MY MATERNAL grandfather, Prince AlbertKing, died of a heart attack three months ago. When I got back to his house from the hospital the chicken he had fried was still warm.

I ate a wing -- slowly sucking the bone dry, pulling from it everything I could, contemplating each drop of juice, trying to accept not only his death, but the way in which he had lived his 69 years.

From the time I was a child until his death, I had drawn on him many times. My father was in the Marine Corps and spent months away on cruises. My grandfather was my introduction to maleness. To Aqua Velva. To chewing tobacco. To white boxer shorts.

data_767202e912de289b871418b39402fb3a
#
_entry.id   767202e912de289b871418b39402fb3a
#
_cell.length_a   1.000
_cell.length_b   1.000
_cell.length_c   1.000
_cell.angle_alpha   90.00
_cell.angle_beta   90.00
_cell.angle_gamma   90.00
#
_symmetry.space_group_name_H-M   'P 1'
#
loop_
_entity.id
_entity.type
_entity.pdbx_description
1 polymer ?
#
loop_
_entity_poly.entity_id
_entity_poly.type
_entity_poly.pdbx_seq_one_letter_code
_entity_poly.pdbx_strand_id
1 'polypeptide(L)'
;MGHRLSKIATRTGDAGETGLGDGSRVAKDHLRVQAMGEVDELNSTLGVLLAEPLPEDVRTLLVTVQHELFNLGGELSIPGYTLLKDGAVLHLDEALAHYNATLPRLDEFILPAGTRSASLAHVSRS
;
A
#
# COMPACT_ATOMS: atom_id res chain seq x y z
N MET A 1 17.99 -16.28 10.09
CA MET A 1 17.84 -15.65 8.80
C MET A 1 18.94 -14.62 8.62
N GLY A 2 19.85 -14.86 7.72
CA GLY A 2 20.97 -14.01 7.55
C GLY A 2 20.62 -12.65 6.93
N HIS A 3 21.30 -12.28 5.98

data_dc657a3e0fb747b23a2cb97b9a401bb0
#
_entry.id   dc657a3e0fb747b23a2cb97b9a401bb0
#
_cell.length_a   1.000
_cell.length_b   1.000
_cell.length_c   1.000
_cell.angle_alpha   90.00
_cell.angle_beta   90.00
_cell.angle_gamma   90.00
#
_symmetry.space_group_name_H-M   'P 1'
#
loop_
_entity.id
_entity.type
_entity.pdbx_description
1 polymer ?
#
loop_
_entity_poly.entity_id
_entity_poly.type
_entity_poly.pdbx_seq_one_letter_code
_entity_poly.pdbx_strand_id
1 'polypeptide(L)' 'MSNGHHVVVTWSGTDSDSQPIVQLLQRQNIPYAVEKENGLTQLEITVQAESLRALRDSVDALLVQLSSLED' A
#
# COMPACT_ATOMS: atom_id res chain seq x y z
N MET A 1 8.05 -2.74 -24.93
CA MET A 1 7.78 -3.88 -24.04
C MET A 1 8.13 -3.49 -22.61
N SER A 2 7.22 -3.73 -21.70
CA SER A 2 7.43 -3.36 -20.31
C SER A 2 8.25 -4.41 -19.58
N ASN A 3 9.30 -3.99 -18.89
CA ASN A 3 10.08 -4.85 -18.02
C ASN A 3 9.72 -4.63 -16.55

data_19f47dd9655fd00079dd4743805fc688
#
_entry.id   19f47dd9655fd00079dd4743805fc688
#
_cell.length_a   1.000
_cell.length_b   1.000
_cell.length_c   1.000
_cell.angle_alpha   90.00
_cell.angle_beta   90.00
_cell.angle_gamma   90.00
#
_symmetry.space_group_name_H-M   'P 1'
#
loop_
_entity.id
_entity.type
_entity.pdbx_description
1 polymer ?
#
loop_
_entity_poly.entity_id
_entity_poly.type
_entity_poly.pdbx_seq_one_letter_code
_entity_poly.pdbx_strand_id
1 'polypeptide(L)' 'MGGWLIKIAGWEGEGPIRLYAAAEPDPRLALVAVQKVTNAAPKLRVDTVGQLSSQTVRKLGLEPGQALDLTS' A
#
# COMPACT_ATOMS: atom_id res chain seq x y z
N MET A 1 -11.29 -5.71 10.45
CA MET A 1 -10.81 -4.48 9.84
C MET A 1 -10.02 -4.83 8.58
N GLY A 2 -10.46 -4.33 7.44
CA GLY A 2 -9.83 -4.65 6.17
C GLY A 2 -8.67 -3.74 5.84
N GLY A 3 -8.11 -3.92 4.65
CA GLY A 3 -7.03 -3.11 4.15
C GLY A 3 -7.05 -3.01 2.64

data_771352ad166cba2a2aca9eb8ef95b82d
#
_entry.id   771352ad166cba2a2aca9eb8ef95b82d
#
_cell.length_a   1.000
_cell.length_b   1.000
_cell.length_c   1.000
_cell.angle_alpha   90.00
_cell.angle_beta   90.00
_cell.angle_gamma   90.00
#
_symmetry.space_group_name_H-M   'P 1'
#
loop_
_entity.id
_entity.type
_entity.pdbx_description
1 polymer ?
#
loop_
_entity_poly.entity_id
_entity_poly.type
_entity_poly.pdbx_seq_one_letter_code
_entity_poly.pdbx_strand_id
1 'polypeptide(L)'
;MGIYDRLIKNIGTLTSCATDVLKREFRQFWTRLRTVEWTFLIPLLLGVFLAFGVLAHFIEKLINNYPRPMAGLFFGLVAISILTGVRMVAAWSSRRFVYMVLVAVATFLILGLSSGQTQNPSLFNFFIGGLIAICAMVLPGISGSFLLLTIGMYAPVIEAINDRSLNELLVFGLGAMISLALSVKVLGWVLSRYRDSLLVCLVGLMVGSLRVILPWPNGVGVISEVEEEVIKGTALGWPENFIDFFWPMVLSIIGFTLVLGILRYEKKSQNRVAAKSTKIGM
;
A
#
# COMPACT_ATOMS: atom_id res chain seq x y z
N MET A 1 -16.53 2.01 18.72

In life, our belonging to two very different generations separated us. In death, our worlds keep us apart. Still, this Father's Day I will visit his grave with an understanding and acceptance of him I never possessed while he was alive.

Although we were best friends, I was always aware of the differences between us. I accomplished things he could not imagine. I imagined him in exotic places he had no desire to visit. I dreamed him the president of a corporation. He was in reality a laborer, a member of the grounds crew at National Airport -- and very happy about that.

Too often, I used the values of my generation to measure the height of his success. But death demands attention and retrospect and if you're quiet long enough and give into both, you're able to see things more clearly. Now, after my grandfather's death, every time I look into a mirror I see in my eyes the lessons I have learned from him.